Monday, May 18, 2009

Voting For Mayor

Like most of the people I have spoken or corresponded with on the issue, I have had a difficult time deciding how to cast my vote for Mayor of Jackson. I do not see either of the Democratic candidates as a disaster; nor do I see either one as a savior.

The two men have far more in common than their partisans will admit. The JFP's excellent analysis of the two candidates is worth your time; the Clarion-Ledger's Sunday piece is also helpful.

I detest the caricatures that have been cast like stones in this campaign (and plastered on my car): Marshand Crisler as the tool of business interests, who will favor the white community, and Harvey Johnson as overly race-conscious, who will favor the African-American community.

In my opinion, both men are Democrats in the national sense of the word -- they plan to govern as liberals (meaning they believe in the power of government to lead problem-solving in the community) but from a pro-economic development, pro-law enforcement perspective.

I previously posted my basic thoughts about the Johnson/Crisler runoff; I will not repeat myself here. I will simply state the two central reasons why my vote in the run-off is for Marshand Crisler (Of course, I don't speak for Matt or any other resident or visitor in my World).

First, Councilman Crisler seems more willing than Mayor Johnson to approach law enforcement from a consolidated, county/city model. He may not re-appoint Sheriff McMillin as police chief, but he will certainly require the JPD to work with the Hinds County Sheriff's Office to minimize turf conflict and duplicative efforts and secure the most efficient, effective crime prevention program for the City. Given Robert Johnson's endorsement, one wonders if the former Chief might be re-appointed to that post in a Crisler Administration; that would be a welcome move.

Second, Crisler is more likely to maintain the momentum for business and economic development in the City. Harvey Johnson can rightly take credit for the Convention Center complex. But government projects can only initiate economic development; to complete the job, the private sector must be engaged and motivated. That's the secret of every national Democrat's success, from Wilson through FDR, JFK, LBJ, and Clinton, and it's the model of the Obama Administration (Geithner-haters notwithstanding).

The small number of non-residential permits granted during the Johnson Administration, as compared to the Melton term (an eight-fold increase), is an objective indicator of Mr. Johnson's lack of appreciation of the role of the business community in building Jackson. And it's clear that the business community returns the favor.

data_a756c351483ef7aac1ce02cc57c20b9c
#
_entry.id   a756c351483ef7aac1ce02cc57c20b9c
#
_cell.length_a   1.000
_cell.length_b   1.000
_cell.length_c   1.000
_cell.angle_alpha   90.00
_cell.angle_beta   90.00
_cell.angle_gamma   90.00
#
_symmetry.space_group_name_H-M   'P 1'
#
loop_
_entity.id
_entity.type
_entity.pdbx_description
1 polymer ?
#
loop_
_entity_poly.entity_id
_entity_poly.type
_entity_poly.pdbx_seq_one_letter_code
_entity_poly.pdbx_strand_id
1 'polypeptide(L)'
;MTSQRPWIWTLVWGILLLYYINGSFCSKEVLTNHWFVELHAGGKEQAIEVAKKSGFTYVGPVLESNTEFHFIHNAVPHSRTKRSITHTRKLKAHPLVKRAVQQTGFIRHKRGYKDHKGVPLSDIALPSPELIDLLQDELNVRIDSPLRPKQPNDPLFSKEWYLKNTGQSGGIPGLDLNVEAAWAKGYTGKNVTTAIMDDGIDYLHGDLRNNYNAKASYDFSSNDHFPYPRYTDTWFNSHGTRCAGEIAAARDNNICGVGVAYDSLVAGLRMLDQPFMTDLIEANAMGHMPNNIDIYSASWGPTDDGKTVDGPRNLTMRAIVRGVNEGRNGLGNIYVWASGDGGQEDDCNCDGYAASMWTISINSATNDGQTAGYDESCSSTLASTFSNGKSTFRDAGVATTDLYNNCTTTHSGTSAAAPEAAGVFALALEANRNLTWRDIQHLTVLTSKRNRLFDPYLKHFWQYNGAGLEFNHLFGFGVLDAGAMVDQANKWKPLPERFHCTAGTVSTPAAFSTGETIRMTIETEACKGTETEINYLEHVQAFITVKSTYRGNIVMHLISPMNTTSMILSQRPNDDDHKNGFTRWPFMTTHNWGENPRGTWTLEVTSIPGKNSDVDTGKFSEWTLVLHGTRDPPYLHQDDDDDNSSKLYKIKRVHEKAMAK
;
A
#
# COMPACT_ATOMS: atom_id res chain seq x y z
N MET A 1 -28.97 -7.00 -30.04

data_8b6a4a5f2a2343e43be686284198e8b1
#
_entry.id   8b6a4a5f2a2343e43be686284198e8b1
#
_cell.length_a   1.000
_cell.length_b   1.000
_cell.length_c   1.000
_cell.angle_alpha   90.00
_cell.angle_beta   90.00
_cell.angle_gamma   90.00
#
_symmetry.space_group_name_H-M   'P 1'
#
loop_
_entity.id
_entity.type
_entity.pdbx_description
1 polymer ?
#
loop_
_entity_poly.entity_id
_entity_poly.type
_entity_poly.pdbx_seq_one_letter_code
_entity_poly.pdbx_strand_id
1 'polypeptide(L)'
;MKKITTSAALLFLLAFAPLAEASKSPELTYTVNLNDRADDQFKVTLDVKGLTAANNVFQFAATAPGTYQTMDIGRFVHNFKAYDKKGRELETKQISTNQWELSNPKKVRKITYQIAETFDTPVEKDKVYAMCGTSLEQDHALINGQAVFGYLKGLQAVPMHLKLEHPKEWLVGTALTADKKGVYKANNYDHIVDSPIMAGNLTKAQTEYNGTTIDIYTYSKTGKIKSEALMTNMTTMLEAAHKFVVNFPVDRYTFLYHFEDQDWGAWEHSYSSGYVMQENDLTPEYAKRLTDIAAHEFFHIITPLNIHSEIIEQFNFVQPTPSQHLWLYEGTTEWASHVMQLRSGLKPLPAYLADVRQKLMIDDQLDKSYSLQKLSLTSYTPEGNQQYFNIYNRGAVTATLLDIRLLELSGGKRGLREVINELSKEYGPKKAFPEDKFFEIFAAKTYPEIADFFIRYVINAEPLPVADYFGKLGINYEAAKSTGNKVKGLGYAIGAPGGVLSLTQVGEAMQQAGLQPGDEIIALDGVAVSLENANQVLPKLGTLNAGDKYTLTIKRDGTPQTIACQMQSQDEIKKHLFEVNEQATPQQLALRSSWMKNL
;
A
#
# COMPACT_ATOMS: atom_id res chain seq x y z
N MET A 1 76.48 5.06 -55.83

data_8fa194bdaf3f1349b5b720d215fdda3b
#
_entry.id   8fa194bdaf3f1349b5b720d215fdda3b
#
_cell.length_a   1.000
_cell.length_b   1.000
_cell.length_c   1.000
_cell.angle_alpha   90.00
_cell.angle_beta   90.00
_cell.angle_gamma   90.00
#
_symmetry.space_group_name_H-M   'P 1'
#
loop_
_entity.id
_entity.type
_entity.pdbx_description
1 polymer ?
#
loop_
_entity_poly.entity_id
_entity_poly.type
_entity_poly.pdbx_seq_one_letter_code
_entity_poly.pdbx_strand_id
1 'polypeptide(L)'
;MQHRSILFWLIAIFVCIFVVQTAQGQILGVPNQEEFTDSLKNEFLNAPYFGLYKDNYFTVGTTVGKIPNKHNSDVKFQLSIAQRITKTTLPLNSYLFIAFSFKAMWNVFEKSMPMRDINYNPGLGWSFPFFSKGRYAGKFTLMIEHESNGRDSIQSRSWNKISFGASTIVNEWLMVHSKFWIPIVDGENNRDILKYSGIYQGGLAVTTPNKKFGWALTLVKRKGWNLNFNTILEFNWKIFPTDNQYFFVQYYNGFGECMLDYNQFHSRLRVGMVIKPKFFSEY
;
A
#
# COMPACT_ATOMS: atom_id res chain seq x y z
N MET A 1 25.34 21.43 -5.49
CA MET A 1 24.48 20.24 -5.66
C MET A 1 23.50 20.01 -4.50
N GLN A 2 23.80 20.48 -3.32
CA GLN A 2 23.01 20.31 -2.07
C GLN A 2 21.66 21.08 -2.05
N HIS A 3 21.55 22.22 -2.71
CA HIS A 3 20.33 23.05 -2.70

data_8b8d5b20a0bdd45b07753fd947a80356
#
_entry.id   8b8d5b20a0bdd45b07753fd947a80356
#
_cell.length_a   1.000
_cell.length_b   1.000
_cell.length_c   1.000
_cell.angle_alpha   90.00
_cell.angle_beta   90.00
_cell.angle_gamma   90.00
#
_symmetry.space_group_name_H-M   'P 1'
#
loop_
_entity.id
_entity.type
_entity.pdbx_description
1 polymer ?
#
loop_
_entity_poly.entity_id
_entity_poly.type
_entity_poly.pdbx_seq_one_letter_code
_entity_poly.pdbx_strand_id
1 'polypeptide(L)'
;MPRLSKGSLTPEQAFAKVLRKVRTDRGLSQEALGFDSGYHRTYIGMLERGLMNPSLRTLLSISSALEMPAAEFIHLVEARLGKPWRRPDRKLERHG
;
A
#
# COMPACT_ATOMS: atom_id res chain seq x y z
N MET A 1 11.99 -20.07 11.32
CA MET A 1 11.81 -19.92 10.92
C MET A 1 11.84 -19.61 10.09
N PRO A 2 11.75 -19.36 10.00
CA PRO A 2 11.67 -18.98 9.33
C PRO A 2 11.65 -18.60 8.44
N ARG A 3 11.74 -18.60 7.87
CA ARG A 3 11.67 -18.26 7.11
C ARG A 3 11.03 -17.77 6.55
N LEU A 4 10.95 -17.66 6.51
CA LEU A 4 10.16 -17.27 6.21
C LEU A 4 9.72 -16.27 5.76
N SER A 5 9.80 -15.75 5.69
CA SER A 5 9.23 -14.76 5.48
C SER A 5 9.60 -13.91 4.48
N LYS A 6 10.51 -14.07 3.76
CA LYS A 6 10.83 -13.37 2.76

One other point: some have said that Crisler will be "Frank, the Sequel." The question whether Deputy Crisler's "took a bullet" encounter actually happened during an invalid house raid is fodder for those concerns. See the posts on Jackson Jambalaya, which first brought these issues to light. But it's worth noting that Crisler was 25 years old then, a relatively new deputy, and unlike others in his unit, was not charged with wrongdoing at the time.

And unlike the late Mayor, Marshand Crisler has experience in local government, both as a Councilman and in the Sheriff's Office. Frank Melton, all too often, thought running government was like running a medium-sized business -- the top gun gives the orders and watches as the squad obeys. Crisler has been overseeing city government for eight years and knows better than that.

My vote is for Marshand Crisler. I hope he prevails in the runoff and in the general election. But I won't be upset if Harvey Johnson is the victor instead. Even if this is the "As Good As It Gets" election, Jackson will take great strides forward under either Democrat.


Anonymous said...

Of course you are voting for Crisler. You gave him money. Too bad you didn't disclose that voluntarily.

Jim Craig said...

That's just silly. I "didn't disclose that voluntarily"? How does that compromise what I said? First, it doesn't follow. I contributed to four different Democratic presidential candates because I thought they all had messages that needed to be heard. But I only voted for one in the primary.

Second, I am not a newspaper or television station. I have no obligation to be neutral.

Third, you seem to have it backwards: if I received money from a candidate, that might be an issue; but giving money to a candidate only shows I put my money where my mouth is.

And unlike you, gentle reader, I put my name behind what I say.

Matt Eichelberger said...

Anonymous, your approach regarding openness in campaign financing would ring a touch more true if you'd run your candidate down for not filing his campaign finance report until the day before the election.